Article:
ABSTRACT: Permanent complete heart block (CHB) secondary to the loss of first septal perforator after percutaneous coronary intervention (PCI) of the left descending artery (LAD) is an extremely rare complication. We describe a case report where a patient underwent PCI of proximal LAD, complicated by loss of first septal perforator, septal infarction, and bifasicular block, which progressed to symptomatic delayed CHB. One week later, the patient required implantation of a permanent pacemaker following failure to wean off the transvenous temporary pacing maker.
J INVASIVE CARDIOL 2012;24:E13-E15
Key words: PCI of LAD, loss of first septal perforator, complete heart block
Complete heart block (CHB) after jailing of first septal perforator following percutaneous coronary intervention (PCI) of the left anterior descending artery (LAD), although uncommon, is usually transient, occurring during the procedure and resolving within 72 hours. ECG changes of ischemia, conduction disturbance, ventricular arrhythmias, and acute myocardial infarction had been described following occlusion of septal perforators. Our review of English literature revealed only 3 published cases of delayed CHB secondary to jailing of the first septal perforator with only one case requiring implantation of a permanent pacemaker (PPM).1-3 To our knowledge, this is the second case report of delayed CHB that required permanent pacemaker implantation secondary to loss of first septal perforator following PCI to proximal LAD.
Our case highlights the importance of longer than usual post-procedural patient observation and ECG monitoring after jailing of first septal perforator and considering necessary steps if required.
Case Report. A 75-year-old female patient with hypertension and previous history of a transient ischemic attack presented to our emergency department with 3 days history of epigastric and retrosternal chest pain, and recent onset of shortness of breath on exertion. Pain was not radiating and was not associated with any sweating or palpitation. On examination, patient was hemodynamically stable with no signs of heart failure and her systemic examination was unremarkable. ECG showed heart rate of 77 BPM and biphasic T waves from V1-V6. Her Troponin T was elevated (0.59 ng/mL). She was admitted with the diagnosis of non ST elevation myocardial infarction (NSTEMI) and went for coronary angiogram within 24 H based on decision for an early invasive therapy.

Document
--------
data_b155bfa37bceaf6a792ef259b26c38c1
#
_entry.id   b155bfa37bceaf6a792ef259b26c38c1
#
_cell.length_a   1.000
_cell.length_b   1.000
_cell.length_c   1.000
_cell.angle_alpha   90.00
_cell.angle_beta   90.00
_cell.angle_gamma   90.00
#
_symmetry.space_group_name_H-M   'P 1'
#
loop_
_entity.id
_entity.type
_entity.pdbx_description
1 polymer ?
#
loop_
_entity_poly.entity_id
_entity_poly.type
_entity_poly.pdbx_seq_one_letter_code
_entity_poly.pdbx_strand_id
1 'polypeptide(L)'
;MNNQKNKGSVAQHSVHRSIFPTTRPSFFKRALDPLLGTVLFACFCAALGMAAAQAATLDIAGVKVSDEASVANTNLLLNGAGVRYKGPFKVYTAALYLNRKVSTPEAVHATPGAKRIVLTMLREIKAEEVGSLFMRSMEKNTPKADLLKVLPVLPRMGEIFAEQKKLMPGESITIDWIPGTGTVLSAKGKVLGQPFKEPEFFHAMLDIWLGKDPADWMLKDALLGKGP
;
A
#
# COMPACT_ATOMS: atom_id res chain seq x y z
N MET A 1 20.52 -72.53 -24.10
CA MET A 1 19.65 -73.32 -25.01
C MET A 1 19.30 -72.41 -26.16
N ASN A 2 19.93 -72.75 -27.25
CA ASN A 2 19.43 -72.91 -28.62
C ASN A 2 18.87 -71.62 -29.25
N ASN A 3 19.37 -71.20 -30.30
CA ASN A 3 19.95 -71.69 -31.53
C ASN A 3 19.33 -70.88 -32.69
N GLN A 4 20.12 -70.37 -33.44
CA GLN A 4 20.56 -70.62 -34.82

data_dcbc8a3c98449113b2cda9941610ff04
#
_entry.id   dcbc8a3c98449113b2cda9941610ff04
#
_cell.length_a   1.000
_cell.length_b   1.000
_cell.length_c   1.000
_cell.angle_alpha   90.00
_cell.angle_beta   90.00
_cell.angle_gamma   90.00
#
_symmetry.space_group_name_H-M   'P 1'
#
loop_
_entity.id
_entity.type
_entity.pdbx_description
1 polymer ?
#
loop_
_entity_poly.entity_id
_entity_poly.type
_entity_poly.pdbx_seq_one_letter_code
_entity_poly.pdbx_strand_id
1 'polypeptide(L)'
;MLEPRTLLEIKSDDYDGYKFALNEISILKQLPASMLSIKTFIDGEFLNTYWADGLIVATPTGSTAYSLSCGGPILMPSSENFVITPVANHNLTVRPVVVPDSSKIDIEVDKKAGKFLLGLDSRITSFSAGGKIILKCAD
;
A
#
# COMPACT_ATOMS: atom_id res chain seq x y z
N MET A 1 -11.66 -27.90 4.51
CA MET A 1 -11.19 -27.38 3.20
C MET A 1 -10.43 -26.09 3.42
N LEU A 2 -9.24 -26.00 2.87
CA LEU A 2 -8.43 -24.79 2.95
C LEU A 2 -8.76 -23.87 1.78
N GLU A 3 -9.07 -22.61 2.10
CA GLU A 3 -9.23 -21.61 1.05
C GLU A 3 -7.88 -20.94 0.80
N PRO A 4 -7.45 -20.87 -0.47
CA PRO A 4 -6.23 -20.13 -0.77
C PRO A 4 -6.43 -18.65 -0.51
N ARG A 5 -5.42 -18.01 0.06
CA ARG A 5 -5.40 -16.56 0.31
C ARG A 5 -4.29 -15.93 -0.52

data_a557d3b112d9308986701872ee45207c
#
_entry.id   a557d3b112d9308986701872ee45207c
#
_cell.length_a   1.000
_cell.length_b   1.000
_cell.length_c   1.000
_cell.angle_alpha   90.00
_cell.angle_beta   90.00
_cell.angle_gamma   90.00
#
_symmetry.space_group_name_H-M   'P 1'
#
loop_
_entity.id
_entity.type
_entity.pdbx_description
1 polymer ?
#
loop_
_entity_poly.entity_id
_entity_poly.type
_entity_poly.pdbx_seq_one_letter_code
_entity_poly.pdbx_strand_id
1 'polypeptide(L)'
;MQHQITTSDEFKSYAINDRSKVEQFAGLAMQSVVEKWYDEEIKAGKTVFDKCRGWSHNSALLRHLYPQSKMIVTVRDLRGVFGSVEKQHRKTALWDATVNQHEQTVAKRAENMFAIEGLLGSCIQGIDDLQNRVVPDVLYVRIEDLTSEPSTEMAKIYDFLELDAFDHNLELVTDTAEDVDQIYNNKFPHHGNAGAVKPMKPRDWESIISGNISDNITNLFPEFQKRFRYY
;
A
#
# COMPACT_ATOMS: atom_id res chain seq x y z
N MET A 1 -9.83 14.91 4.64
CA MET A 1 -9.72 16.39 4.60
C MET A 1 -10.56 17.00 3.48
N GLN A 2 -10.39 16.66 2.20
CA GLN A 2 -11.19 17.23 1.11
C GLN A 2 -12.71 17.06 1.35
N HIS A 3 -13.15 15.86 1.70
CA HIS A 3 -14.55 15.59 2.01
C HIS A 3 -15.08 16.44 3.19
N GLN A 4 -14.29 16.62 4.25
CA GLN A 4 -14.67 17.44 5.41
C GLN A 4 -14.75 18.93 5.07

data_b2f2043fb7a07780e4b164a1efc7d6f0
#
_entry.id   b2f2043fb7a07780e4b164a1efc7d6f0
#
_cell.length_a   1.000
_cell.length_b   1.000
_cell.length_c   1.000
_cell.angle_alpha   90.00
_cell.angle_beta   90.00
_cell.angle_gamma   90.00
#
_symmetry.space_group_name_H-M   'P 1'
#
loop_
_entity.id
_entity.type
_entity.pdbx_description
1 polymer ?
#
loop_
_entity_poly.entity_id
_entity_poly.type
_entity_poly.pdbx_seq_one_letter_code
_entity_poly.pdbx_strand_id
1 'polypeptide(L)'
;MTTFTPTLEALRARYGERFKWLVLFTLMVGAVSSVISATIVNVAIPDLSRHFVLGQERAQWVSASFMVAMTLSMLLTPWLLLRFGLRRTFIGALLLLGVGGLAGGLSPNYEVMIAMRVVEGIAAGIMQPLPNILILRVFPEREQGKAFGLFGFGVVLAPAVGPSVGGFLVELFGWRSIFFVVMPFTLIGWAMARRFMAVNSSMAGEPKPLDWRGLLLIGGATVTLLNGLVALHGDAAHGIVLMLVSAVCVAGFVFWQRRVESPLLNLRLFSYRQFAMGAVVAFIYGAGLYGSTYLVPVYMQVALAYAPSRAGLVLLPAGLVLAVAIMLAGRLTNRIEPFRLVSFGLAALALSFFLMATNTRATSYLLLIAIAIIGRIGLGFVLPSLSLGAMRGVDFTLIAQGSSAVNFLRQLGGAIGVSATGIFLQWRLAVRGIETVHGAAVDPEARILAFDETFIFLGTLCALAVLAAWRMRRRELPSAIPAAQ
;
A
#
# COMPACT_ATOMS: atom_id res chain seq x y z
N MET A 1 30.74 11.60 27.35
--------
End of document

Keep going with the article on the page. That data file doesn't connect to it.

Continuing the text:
The patient’s angiogram revealed a diffuse LAD lesion immediately after the first diagonal (D1) with subtotal occlusion and TIMI II flow distal to lesion. The lesion also involved the ostium of the second diagonal (D2) and first septal perforator (Figure 1). Distal left circumflex coronary had a borderline lesion (60%-70%) and right coronary artery was non-dominant and small caliber. During PCI, the LAD lesion was crossed with a Fielder XT Coronary Guidewire (Abbott Vascular) and then exchanged with a Runthrough NS Guidewire (Terumo) using a FineCross Microcatheter (Terumo). A Whisper Guidewire (Guidant Corp.) was steered to the first septal perforator (FSP). The LAD lesion was dilated with a Voyager RX 2.2 x 15 mm semi-compliant balloon (Abbott) and a Sapphire NC 2.5 x 20 mm non-compliant balloon (OrbusNeich). The ostial FSP lesion was dilated with a Voyager RX 2.2 x 15 mm semi-compliant balloon. Following stent deployment (bare metal stent 3.0 x 28 mm) at LAD, there was loss of the FSP and D2, presumed to be due to plaque shift or “snow plow” effect during stent deployment (Figure 2). The flow to LAD was TIMI III with no residual stenosis, dissection, or thrombus. The patient developed transient chest pain with ST elevation following loss of the FSP and D2. Attempts to wire the FSP through the LAD stent struts remained unsuccessful.
Post PCI, the patient was observed in the coronary care unit and remained pain free with no acute hemodynamic compromise. An ECG showed a new onset right bundle branch block (RBBB), left anterior fascicular block (LAFB), ST elevation at I, aVL, V2-V4 consistent with loss of FSP and D2 (Figure 3).
More than 48 H post PCI, the patient developed an episode of unresponsiveness, which was attributed to hypotension from CHB with a heart rate of 31 BPM. She was electively intubated for airway protection and required inotropes for blood pressure support. An emergency repeat angiogram showed patent stent of LAD with TIMI III flow. There was improvement in FSP blood flow but no contrast filling of its branches fanning out from the distal end on diagnostic angiogram. She had a temporary transvenous pacemaker and intra-aortic balloon pump (IABP) insertion for hemodynamic support. Subsequently, the patient improved hemodynamically and weaned off IABP and mechanical ventilatory support. However, she was fully pacemaker dependent and unable to wean off the temporary transvenous pacemaker after 7 days, resulting in implantation of PPM.